He had the long cutting hook that he cut the kale with, and pulled down those nuts that would otherwise be out of reach, we were already standing on the wagon. As kids this was exiting as we filled our pockets and Philip cracked some for us to eat. Then a loud voice came from the big house across the grassy orchard, "oooyyyy what are you up to", they had seen the bushes swaying about and came out to investigate.

We all went flat on the wagon and flapped the reigns on old Flowers back and we were off. They knew who it was and what we were up to, and as no damage had been done nothing was ever said. But they never realised how many nuts we had got.


I Remember Philip Boulton.

At the Beeches we had a cowman, his name was Philip Boulton,
He liked his beer at weekend , was at the pub quite often,
Lived in a cottage by the shop, front door opened from the pavement,
It had low doors and ceilings, and dormer window casements.

Only a young chap just got married, and never learned to drive,
Went everywhere on his bike, except the pub till he'd revive,
The bike it had low handle bars, and a dynamo driven headlight,
A sad a crumpled saddle bag, nothing in it to excite.

He always wore a bib and brace overall, and a singlet vest,
Even in the winter time, when working bared his chest,
Wellingtons or wellies, with turned down tops so short,
Even in the summer time, no working boots to sport.

A round faced man, hair combed flat back,
Receding over each temple, and he never wore a hat,
What few teeth he had, dentist ventualy pulled the lot,
And a full set of dentures fitted, no more for him the rot.

He looked after all the cows, fed and milked them all,
In the winter had some help cleaning out the stalls,
Often us lads would carry milk, to the dairy there to cool,
Filling up the churns for transport, before and after school.

He'd harness up the horse, on afternoons in winter,
Cut and load kale onto the wagon, he was quite a sprinter,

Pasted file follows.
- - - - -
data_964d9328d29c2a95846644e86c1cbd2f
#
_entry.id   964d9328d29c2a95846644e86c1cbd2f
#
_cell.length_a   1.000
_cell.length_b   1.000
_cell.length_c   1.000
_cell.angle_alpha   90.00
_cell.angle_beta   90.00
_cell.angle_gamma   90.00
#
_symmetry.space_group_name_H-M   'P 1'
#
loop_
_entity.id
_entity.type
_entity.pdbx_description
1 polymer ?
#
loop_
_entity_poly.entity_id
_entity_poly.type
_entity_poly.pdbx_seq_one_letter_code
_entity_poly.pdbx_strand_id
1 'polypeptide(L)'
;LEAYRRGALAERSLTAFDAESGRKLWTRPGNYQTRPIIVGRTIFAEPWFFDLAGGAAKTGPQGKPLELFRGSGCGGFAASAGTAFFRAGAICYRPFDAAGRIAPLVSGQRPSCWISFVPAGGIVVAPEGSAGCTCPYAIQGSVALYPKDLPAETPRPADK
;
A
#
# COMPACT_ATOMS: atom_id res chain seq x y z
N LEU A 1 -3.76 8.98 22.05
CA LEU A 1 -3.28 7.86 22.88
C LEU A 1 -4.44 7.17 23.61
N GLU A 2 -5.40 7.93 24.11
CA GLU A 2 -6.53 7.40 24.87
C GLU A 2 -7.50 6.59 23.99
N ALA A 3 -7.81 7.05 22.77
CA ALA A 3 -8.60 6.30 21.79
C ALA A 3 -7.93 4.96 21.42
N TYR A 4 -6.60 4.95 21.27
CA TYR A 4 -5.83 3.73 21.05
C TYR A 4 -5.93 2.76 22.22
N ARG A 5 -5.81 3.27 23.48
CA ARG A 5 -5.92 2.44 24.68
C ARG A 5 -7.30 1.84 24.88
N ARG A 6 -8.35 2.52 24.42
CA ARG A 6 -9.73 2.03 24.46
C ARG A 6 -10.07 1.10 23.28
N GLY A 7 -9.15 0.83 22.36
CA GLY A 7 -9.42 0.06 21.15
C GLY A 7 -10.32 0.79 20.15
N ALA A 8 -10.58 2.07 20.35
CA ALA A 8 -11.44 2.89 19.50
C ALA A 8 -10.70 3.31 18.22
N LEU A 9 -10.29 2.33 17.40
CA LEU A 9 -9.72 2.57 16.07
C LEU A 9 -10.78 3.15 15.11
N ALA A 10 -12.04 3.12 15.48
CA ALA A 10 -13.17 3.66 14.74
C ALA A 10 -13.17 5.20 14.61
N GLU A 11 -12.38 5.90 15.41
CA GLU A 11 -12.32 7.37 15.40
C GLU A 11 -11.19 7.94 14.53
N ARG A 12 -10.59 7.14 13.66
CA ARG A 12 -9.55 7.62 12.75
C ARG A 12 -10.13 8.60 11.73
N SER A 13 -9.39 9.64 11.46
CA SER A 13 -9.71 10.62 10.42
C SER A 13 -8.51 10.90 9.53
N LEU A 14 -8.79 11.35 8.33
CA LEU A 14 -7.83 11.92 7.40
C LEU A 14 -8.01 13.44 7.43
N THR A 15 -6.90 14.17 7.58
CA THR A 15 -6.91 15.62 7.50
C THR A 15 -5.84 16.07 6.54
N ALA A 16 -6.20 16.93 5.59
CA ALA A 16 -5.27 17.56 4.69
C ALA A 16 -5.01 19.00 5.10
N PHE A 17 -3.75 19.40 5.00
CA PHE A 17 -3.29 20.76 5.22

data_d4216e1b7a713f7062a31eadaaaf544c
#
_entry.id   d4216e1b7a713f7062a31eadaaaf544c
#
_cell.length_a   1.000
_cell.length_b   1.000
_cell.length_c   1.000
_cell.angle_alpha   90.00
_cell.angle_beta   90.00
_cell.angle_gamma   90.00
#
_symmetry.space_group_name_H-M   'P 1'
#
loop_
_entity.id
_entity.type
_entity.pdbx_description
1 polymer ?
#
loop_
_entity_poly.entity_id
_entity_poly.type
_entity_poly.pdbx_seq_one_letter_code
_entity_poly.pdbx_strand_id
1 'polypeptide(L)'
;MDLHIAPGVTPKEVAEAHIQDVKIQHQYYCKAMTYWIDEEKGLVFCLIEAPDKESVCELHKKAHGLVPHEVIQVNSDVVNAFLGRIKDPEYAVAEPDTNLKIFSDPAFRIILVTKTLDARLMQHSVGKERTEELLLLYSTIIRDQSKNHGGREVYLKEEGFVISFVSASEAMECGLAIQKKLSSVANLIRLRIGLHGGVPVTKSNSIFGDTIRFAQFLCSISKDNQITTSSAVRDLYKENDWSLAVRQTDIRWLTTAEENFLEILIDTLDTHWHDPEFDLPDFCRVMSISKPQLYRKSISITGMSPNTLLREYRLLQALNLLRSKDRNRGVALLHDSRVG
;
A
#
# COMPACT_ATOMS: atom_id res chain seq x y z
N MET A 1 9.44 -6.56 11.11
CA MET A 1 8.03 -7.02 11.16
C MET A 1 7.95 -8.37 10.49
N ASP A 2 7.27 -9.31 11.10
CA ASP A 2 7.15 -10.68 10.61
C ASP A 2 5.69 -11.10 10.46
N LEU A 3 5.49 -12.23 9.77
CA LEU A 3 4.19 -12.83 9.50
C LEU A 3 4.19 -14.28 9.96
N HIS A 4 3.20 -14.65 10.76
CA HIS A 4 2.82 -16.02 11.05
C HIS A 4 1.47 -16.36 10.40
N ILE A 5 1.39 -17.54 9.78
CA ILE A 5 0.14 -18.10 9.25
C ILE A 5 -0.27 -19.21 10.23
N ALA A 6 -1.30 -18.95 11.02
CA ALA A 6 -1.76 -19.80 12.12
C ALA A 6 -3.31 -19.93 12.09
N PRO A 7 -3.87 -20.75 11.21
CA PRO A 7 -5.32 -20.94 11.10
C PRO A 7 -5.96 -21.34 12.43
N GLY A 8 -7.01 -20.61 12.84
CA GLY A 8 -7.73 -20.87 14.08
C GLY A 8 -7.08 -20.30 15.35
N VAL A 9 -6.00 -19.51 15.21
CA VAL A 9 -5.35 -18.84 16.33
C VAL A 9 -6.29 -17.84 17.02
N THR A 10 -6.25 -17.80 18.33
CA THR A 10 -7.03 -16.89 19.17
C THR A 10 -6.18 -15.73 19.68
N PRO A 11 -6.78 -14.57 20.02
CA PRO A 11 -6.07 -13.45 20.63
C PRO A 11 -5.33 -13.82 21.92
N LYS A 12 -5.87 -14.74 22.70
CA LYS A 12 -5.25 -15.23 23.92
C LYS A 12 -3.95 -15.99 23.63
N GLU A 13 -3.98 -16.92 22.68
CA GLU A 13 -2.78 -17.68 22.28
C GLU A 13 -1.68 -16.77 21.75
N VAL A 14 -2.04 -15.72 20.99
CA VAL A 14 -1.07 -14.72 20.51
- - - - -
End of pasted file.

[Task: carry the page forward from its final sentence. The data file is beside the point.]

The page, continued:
Throw it out around the field, next day for the cows,
They're turned out for exercise, and the kale to browse.

For many years he stayed with us, until he saw more money,
A factory job and no weekend, he left in such a hurry,
His cottage was never used again, pulled down to pile of rubble,
Bungalow built on the site, back off the pavement out of trouble

Countryman



Being a drinking man he (Philip) frequented the Holly Bush pub two or three evenings a week only just up the road. When, as kids we occasionally called at his cottage, we would be offered a cup of tea, but not cups as we were used to, these were pint sized, he had nothing smaller.

There was a little cast iron stove with the huge kettle boiling hanging from a hook on the chimney crane, his toasting fork that he or his wife would poke or re-arrange the logs on the fire, and a square table in the middle of the small room covered with a colourful piece of worn oilcloth. Each side of the fire was what passed for  two arm chairs, any one else had to sit on the old wooden kitchen chairs. In front of the fire for the kids to sit on was the peg rug made out of strips of cloth from worm out clothing.

I think the house had been built before the roadside pavement had been established because from his front door you stepped down a step into the house, the door opened directly onto the pavement. The doors could not have been much more than five foot six and inside the beams in the living room come kitchen no more the six foot.

I suppose in them day's people were not so tall, or maybe it was the estate thought they would save bricks by only building a cottage with very low rooms. As I remember it , it was the only cottage that had round edge (feather edged) tiles on the roof, quite fancy for a farm cottage, and what's the betting that the tiles had come off another larger house that had perhaps been demolished. Who knows?


Remember, people will judge you by your actions, not your intentions. You may have a heart of gold - but so does a hard boiled egg.